Farm Progress

Apply for EQIP funding by March 16 for eligible practices that aid soil.

January 29, 2018

2 Min Read
HEALTHY PASTURE: As a pastureland’s soil health improves, forage production will increase and fertility needs will decrease, leading to increased profits.

Iowa farmers with grazing operations are encouraged to visit their local USDA Natural Resources Conservation Service office to learn about using conservation practices that treat a natural resource concern.

Example practices include prescribed grazing, watering facilities, watering pipelines and fencing.

Jeff Matthias, state grassland specialist for NRCS in Iowa, strongly encourages farmers to work with their local NRCS office to develop a grazing management plan, which can be implemented over time using conservation practices.

“Grazing management plans help farmers manage the soil, water, air, plant and animal resources, along with helping to design a system that will provide proper nutrition for grazing animals so they have high reproductive performance at the lowest cost,” he says.

Practices improve profitability
Many grazing practices not only treat a resource concern, but also help improve an operation’s overall profit and efficiency, Matthias says. “Popular practices like prescribed grazing and brush management help improve the plant community and improve forage accessibility, quality and quantity for livestock,” he says. “Many of these practices are an excellent long-term investment for a farmer.”

Similar to managing for cropland soil health, Matthias says grazing operators can benefit from managing pastures with soil health in mind. “As soil health improves, forage production will increase and fertility needs will decrease, leading to increased profits,” he adds.

NRCS offers a lengthy list of practices that treat resource concerns and improve pasture soil health, which are eligible for financial assistance through USDA’s Environmental Quality Incentives Program. Pasture management practices, such as prescribed grazing, forage and biomass planting, and stream and pond access control, offer producers a higher payment rate in Iowa.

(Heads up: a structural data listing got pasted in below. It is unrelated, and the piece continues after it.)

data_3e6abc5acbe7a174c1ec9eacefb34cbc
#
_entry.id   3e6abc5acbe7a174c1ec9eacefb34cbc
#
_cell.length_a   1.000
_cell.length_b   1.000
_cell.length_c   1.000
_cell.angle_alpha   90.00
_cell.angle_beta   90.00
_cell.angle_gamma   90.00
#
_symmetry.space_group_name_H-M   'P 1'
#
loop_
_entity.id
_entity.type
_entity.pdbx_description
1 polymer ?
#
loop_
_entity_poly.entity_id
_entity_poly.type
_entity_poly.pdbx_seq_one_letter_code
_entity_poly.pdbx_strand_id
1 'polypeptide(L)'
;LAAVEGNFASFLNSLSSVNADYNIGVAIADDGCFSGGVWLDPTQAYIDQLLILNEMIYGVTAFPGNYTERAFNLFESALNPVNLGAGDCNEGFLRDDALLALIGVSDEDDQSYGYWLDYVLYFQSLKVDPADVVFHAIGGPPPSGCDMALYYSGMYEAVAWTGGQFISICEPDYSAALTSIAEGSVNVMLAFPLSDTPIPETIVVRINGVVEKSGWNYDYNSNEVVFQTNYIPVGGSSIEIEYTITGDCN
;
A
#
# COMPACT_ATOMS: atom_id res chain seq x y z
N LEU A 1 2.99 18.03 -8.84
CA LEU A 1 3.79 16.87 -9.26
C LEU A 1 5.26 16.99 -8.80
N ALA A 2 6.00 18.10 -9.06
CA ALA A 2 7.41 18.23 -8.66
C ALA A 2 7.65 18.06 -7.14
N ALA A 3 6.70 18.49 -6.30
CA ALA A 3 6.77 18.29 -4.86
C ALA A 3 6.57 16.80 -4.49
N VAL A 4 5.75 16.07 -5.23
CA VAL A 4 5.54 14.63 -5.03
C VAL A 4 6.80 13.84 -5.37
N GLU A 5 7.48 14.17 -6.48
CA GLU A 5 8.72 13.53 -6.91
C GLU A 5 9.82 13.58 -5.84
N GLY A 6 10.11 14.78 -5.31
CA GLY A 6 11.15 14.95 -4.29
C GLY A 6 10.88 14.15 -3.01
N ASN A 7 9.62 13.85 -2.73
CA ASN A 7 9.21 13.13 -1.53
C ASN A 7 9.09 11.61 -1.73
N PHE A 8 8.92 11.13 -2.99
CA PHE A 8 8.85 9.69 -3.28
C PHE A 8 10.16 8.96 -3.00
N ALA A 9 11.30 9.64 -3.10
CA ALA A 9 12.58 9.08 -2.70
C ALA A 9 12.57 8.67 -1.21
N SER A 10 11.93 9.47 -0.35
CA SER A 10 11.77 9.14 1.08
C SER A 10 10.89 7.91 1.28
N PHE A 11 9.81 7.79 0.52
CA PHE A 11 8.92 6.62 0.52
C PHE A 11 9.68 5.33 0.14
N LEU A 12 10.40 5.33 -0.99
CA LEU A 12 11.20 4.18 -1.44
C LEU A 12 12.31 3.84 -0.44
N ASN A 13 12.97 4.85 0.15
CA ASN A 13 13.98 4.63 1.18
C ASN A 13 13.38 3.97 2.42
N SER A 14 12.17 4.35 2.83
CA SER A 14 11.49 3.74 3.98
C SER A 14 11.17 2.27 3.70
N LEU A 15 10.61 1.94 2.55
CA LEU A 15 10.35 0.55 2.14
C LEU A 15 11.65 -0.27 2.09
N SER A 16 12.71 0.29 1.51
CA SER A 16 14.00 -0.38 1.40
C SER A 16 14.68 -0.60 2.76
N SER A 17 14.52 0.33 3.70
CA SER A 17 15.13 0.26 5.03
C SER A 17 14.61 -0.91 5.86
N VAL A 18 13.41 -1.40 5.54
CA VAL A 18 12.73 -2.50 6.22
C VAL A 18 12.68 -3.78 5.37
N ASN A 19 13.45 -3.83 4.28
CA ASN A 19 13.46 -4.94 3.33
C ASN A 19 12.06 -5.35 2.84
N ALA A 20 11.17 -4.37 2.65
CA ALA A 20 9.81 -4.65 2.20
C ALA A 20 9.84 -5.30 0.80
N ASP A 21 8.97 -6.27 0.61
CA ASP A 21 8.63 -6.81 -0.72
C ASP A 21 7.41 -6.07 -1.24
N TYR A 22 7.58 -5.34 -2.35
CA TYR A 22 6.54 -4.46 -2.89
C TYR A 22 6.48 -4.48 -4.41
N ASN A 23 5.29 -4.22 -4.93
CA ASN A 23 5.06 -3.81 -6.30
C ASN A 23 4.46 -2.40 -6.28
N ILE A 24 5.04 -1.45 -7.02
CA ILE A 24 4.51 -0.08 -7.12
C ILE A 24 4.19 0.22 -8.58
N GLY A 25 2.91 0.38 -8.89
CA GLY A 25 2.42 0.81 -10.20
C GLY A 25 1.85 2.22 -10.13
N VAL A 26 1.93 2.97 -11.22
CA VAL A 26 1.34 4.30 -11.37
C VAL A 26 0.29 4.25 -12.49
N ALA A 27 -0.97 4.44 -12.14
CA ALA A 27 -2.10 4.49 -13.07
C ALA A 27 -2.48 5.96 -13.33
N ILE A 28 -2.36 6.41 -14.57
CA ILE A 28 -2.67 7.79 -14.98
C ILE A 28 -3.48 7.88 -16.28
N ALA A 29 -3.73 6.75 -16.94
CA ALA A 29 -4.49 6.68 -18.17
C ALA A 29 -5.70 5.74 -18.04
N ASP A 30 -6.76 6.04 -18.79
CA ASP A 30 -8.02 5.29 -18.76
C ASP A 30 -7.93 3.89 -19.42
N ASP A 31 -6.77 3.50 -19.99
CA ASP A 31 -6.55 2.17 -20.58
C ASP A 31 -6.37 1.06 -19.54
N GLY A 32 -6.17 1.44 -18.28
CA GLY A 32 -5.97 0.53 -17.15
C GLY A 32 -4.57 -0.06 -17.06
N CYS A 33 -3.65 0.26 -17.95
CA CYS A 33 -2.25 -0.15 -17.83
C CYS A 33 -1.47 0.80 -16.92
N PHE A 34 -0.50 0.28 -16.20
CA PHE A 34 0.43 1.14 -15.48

EQIP funds aid pastures
Neal Sawyer of Sawyer Beef near Princeton in eastern Iowa first used EQIP in 2008 to improve the grazing system on his Scott County farm. He continues to use EQIP assistance to implement his grazing plan for several hundred acres, which he says helped him trench in water lines, put up fencing, remove brush, seed pastures and install a stream crossing.

“EQIP helped me move from a traditional system to a rotational grazing system through infrastructure improvements and development of a grazing plan,” Sawyer says. “The pasture improvements provided me the basis to start raising grass-fed beef more efficiently.”

NRCS accepts applications for EQIP on a continuous basis, but ranks and makes selections as funding allows. The next EQIP ranking and cutoff date for Iowa applicants is March 16. Call or visit your local NRCS office for more details about pasture management, or go online to

Source: NRCS

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